Shares in Purplebricks Group (LSE: PURP) crashed 8% in early trading today despite reporting 150% revenue growth. Despite this rampant expansion, the company still lost £8.3m at an operational level in the first half of 2018 after generating £46.8m in revenue.
The company continued its recruiting drive, increasing the number of local property experts to 650 in the UK and 105 in Australia to cope with its burgeoning portfolio.
It has clearly disrupted and revolutionised the UK and Australian property sectors and has its sights firmly set on US next. Its American dream is progressing ahead of schedule: the company already has a presence in LA and now expects launches in San Diego, Sacramento and Fresno in January next year.
With momentum firmly on its side, many investors are clamouring to buy shares, but I fear the heady valuation attached to this lossmaking business could prove a dangerous entry point for would-be shareholders.
Right now, the company is valued just shy of £1bn. That’s a massive sum for a business whose losses seem to be increasing, rather than contracting. If we take analyst forecasts of £97m in revenue for 2018, then the company trades on a demanding price-to-sales ratio of roughly 10 times at the time of writing, despite a forecast full-year loss of £12.7m.
Putting the valuation aside, there is no guarantee that Purplebricks will be able to maintain its furious expansion. Perhaps the most prominent criticism of the online estate agent is that it has little motivation to help sell a property because it receives payment regardless of outcome. A number of bad reviews on the website allAgents complain about poor customer service and a low frequency of viewings.
The review website has been in a long-running legal battle with Purplebricks over the validity of these customer complaints, which I find disconcerting. allAgents director Martin McKenzie described the legal action as “the bully-boy tactics of a company unwilling to deal with the concerns of genuine customers”.
This, combined with the fact that Purplebricks does not release sales figures does not inspire confidence. The company clearly completes sales – in the first half it completed on £4.6bn worth of property – but I believe a more transparent approach would empower sellers to make informed decisions. Is the firm worried that revealing these rates could deter would-be customers?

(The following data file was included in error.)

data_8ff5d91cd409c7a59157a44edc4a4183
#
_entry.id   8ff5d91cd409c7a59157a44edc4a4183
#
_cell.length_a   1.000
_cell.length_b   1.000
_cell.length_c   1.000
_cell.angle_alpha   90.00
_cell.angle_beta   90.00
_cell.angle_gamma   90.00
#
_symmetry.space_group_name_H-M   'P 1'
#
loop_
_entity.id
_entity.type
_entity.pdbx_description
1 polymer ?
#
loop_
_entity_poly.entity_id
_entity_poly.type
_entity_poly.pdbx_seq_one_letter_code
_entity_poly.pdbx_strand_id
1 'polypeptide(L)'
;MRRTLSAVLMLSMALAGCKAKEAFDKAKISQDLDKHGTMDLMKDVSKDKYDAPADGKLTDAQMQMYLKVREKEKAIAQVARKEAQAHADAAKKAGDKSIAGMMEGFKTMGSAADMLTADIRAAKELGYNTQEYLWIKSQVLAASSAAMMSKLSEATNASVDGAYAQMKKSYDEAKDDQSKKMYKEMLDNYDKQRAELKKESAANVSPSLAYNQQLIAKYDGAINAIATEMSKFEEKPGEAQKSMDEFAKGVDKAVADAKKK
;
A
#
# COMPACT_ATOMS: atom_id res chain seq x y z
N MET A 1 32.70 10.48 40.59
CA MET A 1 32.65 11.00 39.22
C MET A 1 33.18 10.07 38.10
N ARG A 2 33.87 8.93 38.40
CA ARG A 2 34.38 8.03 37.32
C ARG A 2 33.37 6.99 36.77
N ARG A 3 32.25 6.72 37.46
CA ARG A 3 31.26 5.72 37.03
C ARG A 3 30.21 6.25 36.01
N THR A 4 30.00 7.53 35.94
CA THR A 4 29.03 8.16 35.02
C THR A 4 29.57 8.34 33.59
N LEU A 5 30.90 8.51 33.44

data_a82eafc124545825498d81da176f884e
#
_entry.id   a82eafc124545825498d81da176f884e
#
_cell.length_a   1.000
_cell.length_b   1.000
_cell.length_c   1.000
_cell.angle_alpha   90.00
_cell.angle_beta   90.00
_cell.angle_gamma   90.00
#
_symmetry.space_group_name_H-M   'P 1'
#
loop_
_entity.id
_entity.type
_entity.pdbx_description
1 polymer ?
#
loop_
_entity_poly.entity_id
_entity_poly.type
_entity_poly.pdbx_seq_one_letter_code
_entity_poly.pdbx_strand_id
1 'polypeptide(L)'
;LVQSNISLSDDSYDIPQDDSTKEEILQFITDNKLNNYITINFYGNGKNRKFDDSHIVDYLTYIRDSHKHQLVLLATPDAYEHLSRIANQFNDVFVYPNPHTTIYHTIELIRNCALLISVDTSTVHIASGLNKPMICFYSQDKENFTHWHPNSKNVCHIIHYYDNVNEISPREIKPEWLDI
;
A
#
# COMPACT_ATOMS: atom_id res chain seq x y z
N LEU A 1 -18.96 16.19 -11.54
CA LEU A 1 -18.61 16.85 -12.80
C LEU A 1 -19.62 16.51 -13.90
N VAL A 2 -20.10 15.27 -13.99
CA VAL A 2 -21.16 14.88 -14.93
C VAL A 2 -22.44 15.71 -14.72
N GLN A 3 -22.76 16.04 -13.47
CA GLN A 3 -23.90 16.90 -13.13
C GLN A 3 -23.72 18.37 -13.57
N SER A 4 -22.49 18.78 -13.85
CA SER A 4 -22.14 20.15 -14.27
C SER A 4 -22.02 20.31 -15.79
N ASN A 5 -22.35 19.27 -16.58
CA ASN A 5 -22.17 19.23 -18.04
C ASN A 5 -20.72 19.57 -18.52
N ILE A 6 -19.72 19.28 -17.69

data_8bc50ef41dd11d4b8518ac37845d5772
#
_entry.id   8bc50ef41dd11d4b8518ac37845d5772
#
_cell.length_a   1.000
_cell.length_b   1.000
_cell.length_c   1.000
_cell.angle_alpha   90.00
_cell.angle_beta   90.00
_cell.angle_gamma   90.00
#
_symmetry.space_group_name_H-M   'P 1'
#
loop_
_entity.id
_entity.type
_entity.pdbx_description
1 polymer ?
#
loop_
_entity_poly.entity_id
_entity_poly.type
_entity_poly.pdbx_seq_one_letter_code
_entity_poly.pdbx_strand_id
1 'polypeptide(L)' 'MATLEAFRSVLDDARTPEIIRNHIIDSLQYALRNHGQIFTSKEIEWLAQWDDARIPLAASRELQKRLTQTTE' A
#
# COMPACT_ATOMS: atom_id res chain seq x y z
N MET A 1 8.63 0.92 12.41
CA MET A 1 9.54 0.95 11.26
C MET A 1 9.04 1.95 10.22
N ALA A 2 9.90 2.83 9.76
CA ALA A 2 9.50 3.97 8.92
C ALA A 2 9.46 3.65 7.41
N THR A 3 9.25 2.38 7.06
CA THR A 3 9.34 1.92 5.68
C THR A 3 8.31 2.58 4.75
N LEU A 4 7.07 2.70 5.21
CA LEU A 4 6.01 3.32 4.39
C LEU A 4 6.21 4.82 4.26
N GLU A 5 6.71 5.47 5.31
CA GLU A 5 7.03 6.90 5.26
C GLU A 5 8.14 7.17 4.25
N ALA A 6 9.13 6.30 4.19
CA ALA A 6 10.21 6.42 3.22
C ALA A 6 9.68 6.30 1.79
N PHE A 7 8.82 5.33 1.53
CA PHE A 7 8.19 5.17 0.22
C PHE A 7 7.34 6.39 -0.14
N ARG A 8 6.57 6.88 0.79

Other obstacles await
Additionally, entering multiple new geographies necessitates expensive brand-building that could hold back profitability for a while yet. The company spent £12.9m on marketing last year and this sum seems likely to rise going forward.
My final concern is the state of the UK property market, which by all accounts has cooled off a little recently. Traditional brick-and-mortar estate agent Foxtons said it could face a “challenging” end to 2017 due to tough conditions in London. Admittedly, Purplebricks is likely better equipped to deal with a slowdown than other agents, but believing it could escape completely unharmed would be naive.
All that aside,with £64.4m net cash on the books, it has the financial firepower to see itself through a few more years of losses and I’d consider an investment in the company if the valuation wasn’t so demanding.
Right now, this ‘screaming BUY’ stock is trading at a steep discount from its IPO price, but it looks like the sky is the limit in the years ahead.
Because this North American company is the clear leader in its field which is estimated to be worth US$261 BILLION by 2025.
The Motley Fool UK analyst team has just published a comprehensive report that shows you exactly why we believe it has so much upside potential.
But I warn you, you’ll need to act quickly, given how fast this ‘Monster IPO’ is already moving.
The Motley Fool UK has no position in any of the shares mentioned. Views expressed on the companies mentioned in this article are those of the writer and therefore may differ from the official recommendations we make in our subscription services such as Share Advisor, Hidden Winners and Pro. Here at The Motley Fool we believe that considering a diverse range of insights makes us better investors.